My Other Blogs


The Fine Line Between Good and Evil

The pre-1990 Endowment contained the following exchange of dialogue (Don't worry, nothing under covenant not to be revealed is quoted here):

PETER: ... Do you know who that man is? He is Satan!


PETER: That is one of his names.

SECTARIAN MINISTER: He is quite a different person from what he told me the devil is. He said the devil has claws like a bear's on his hands, horns on his head, and a cloven foot, and that when he speaks he has the roar of a lion!

PETER: He has said this to deceive you, and I would advise you to get out of his employ.

The lesson here is so important! Being beat into the minds of the Latter-day Saints for over a hundred years, it would be hard to believe that it could be forgotten in sixteen. Satan is subtle in his ways. In fact, he strives to appear completely Good and acceptable, and it is only his deception that allows him to gain any ground at all. Latter-day Saint scriptures are abound with revolutionary ideas of "Free Agency" and it is esteemed as one of God's greatest gifts to man.

In the scriptural accounts of the premortal council in heaven, we learn that Satan desired all to be saved. His idea was to enforce righteousness on all creation so that no piece of it could be lost.

Jesus Christ determined to carry out the plan of his Father, which included the great gift of Free Agency, and the fact that some individuals would not choose to return, and some would be lost and perish from their lack of faith and obedience.

The opposing forces here are: a tyranny of forced goodness - Lucifer's plan, against the allowed existence of both good and evil - God's plan.

If every human being could hold true to this idea, the Dark Ages would stay away. Ironically, it was this very concept, holy as it is, that permitted the Dark Ages to occur, and allowed all of the horror inflicted by the Church of Rome to come to pass. Yet, God values man's freedom to choose above all of those consequences.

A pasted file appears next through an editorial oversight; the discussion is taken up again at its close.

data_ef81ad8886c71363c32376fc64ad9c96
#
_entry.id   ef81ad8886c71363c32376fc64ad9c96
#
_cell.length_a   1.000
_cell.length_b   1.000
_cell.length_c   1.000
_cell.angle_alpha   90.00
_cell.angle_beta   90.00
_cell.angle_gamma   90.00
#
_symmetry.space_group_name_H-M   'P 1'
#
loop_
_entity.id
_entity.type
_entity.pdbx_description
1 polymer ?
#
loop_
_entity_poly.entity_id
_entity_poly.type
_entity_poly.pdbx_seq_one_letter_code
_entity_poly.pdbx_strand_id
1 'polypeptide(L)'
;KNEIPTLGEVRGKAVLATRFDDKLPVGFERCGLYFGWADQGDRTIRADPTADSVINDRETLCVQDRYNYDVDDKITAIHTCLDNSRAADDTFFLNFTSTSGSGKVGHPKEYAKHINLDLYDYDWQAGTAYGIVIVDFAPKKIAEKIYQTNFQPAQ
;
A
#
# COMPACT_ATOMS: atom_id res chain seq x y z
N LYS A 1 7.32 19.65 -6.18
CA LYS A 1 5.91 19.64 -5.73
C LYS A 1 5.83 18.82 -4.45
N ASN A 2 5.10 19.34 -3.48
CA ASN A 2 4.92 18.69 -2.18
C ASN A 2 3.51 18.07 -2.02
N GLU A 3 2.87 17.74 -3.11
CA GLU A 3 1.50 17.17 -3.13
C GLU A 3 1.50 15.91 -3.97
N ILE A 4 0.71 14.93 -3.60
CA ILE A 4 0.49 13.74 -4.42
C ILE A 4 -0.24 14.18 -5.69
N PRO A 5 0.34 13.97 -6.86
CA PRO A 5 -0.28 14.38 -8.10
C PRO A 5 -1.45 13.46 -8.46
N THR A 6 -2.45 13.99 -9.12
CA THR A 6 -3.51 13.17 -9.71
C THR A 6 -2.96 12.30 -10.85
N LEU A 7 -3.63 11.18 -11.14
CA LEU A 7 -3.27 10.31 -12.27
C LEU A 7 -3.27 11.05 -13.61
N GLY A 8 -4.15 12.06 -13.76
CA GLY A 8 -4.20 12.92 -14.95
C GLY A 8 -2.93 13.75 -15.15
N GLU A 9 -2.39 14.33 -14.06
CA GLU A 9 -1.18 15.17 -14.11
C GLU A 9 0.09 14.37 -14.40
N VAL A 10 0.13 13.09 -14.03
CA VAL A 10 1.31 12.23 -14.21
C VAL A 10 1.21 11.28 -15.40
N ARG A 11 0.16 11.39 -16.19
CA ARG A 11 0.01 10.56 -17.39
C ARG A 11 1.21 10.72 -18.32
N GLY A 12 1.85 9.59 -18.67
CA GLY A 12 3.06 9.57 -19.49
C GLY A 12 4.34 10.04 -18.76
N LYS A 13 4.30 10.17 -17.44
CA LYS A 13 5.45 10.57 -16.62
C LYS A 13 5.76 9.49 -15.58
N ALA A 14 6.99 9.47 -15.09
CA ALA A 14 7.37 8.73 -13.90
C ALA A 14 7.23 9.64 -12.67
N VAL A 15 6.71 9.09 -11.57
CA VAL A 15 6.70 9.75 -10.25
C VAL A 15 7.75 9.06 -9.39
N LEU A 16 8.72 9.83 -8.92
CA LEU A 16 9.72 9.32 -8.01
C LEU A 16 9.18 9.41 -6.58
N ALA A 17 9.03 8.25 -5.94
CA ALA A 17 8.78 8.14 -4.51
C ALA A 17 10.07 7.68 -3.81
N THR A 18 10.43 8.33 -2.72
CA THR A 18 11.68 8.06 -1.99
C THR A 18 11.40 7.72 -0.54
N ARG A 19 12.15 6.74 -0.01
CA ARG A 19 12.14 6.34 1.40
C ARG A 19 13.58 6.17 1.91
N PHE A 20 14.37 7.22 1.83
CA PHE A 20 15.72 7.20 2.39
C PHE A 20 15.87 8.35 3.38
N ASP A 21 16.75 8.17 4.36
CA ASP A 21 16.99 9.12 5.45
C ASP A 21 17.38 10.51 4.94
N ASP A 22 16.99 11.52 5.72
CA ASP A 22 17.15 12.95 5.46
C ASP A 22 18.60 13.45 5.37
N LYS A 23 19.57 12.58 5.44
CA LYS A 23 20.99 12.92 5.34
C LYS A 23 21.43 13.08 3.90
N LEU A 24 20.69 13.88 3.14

In reality, no man gets more righteous by being forced to "Choose The Right", because a forced choice is not a choice at all.

Amongst the Saints themselves, removing temptations can be good, especially for the young and inexperienced, however, even that can have its dangers - Children grow up in a "sheltered" Utah culture, but when they step out into the real world, even if it is the warped sense of a real world that is BYU, suddenly they are faced with so much that they are utterly unprepared to cope with, it is overbearing and they cave in. This is why it is important to be in the world, but not of the world. Isolation is dangerous.

When setting standards and laws that affect people outside of the Church, we must be especially careful. We should not presume they hold the same values that we do. To put forth an extreme example, imagine completely removing drinks containing Alcohol of all forms from Utah. On the surface, this might seem like a good idea. After all, to the Mormon, alcoholic beverages are "sinful". However, putting this into effect as a law would prevent Catholic mass from taking place. It seems that one man's sin can be another man's virtue. We are absolutely and utterly not authorized to impose that decision on other people, and as a group who has Polygamy in our past, and in light of the reaction the rest of the western world had to it, it is the mark of complete hypocrisy for us to try to put an end to other people's practices, unless they are harming another person or hurting the freedom of others:
We claim the privilege of worshiping Almighty God according to the dictates of our own conscience, and allow all men the same privilege, let them worship how, where, or what they may.
--11th Article of Faith

Even then, we need to be careful. If we perceive someone taking away someone else's freedom we need to ask: Is it consentual? Outsiders may well view the Mormon church as taking away our Freedoms: To drink tea, to interpret the Bible for ourselves, or however they see it. But we have chosen this path. It is our will to submit to these restrictions, and therefore our freedom has not been revoked, but has actually been exercised. Making a decision ahead of time and then holding firm to it is a great example of Freedom of Choice.

I think taking away freedom ("unrighteous dominion") or permitting freedom to be taken away is just as bad as any sin it seeks to prevent, because it thwarts God's divine plan.

So, if each person can choose between Good or Evil that means we need to help teach and persuade others to choose Good, to choose Freedom: The course that allows true Good to exist at all (and Evil, as well).

Because "Choose the Right" seems to carry a political message with it and flirts too closely with Satan's plan, I call this "Choose the Light" -- indicating the way of enlightenment. Step out of the Dark Ages and allow man to think for himself.

No comments: